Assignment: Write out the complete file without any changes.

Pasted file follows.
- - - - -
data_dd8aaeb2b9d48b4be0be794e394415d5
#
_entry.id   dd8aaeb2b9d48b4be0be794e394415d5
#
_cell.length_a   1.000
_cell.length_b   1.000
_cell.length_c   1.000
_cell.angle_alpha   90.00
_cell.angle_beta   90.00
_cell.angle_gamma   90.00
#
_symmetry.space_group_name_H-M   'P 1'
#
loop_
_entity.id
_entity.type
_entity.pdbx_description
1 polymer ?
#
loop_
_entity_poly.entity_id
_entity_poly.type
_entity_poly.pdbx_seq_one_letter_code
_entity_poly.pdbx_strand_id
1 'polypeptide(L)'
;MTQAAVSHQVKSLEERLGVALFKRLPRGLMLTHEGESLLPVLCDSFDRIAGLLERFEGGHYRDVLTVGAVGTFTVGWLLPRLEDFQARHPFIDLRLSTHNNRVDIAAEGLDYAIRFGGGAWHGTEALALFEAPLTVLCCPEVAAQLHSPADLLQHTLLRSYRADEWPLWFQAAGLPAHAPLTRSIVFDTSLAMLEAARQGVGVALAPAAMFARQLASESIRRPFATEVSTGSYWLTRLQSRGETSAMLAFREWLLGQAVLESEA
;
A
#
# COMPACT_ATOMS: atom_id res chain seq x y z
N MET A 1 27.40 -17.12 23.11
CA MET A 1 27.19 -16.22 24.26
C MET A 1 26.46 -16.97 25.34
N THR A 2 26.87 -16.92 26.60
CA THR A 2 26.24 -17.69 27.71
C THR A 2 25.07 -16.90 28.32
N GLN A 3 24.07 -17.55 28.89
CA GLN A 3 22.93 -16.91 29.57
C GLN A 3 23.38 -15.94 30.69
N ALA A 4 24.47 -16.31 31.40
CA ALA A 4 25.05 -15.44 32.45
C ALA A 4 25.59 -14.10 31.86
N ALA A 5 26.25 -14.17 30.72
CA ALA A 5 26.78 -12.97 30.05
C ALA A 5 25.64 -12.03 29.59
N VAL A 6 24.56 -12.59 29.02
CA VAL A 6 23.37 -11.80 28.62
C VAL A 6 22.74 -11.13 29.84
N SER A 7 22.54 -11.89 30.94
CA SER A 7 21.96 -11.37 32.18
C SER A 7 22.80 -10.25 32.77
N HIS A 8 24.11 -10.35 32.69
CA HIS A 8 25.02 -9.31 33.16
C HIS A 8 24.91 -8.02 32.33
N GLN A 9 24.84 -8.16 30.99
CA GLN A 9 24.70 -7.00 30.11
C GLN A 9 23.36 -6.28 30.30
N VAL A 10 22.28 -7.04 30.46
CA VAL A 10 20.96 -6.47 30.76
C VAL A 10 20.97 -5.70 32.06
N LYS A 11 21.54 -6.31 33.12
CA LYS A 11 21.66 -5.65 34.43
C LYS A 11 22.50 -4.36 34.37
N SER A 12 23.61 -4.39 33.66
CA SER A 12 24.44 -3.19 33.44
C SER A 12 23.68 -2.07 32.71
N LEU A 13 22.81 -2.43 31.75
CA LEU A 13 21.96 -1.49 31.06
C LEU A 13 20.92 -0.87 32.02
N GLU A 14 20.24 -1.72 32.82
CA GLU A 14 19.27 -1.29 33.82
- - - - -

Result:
data_dd8aaeb2b9d48b4be0be794e394415d5
#
_entry.id   dd8aaeb2b9d48b4be0be794e394415d5
#
_cell.length_a   1.000
_cell.length_b   1.000
_cell.length_c   1.000
_cell.angle_alpha   90.00
_cell.angle_beta   90.00
_cell.angle_gamma   90.00
#
_symmetry.space_group_name_H-M   'P 1'
#
loop_
_entity.id
_entity.type
_entity.pdbx_description
1 polymer ?
#
loop_
_entity_poly.entity_id
_entity_poly.type
_entity_poly.pdbx_seq_one_letter_code
_entity_poly.pdbx_strand_id
1 'polypeptide(L)'
;MTQAAVSHQVKSLEERLGVALFKRLPRGLMLTHEGESLLPVLCDSFDRIAGLLERFEGGHYRDVLTVGAVGTFTVGWLLPRLEDFQARHPFIDLRLSTHNNRVDIAAEGLDYAIRFGGGAWHGTEALALFEAPLTVLCCPEVAAQLHSPADLLQHTLLRSYRADEWPLWFQAAGLPAHAPLTRSIVFDTSLAMLEAARQGVGVALAPAAMFARQLASESIRRPFATEVSTGSYWLTRLQSRGETSAMLAFREWLLGQAVLESEA
;
A
#
# COMPACT_ATOMS: atom_id res chain seq x y z
N MET A 1 27.40 -17.12 23.11
CA MET A 1 27.19 -16.22 24.26
C MET A 1 26.46 -16.97 25.34
N THR A 2 26.87 -16.92 26.60
CA THR A 2 26.24 -17.69 27.71
C THR A 2 25.07 -16.90 28.32
N GLN A 3 24.07 -17.55 28.89
CA GLN A 3 22.93 -16.91 29.57
C GLN A 3 23.38 -15.94 30.69
N ALA A 4 24.47 -16.31 31.40
CA ALA A 4 25.05 -15.44 32.45
C ALA A 4 25.59 -14.10 31.86
N ALA A 5 26.25 -14.17 30.72
CA ALA A 5 26.78 -12.97 30.05
C ALA A 5 25.64 -12.03 29.59
N VAL A 6 24.56 -12.59 29.02
CA VAL A 6 23.37 -11.80 28.62
C VAL A 6 22.74 -11.13 29.84
N SER A 7 22.54 -11.89 30.94
CA SER A 7 21.96 -11.37 32.18
C SER A 7 22.80 -10.25 32.77
N HIS A 8 24.11 -10.35 32.69
CA HIS A 8 25.02 -9.31 33.16
C HIS A 8 24.91 -8.02 32.33
N GLN A 9 24.84 -8.16 30.99
CA GLN A 9 24.70 -7.00 30.11
C GLN A 9 23.36 -6.28 30.30
N VAL A 10 22.28 -7.04 30.46
CA VAL A 10 20.96 -6.47 30.76
C VAL A 10 20.97 -5.70 32.06
N LYS A 11 21.54 -6.31 33.12
CA LYS A 11 21.66 -5.65 34.43
C LYS A 11 22.50 -4.36 34.37
N SER A 12 23.61 -4.39 33.66
CA SER A 12 24.44 -3.19 33.44
C SER A 12 23.68 -2.07 32.71
N LEU A 13 22.81 -2.43 31.75
CA LEU A 13 21.96 -1.49 31.06
C LEU A 13 20.92 -0.87 32.02
N GLU A 14 20.24 -1.72 32.82
CA GLU A 14 19.27 -1.29 33.82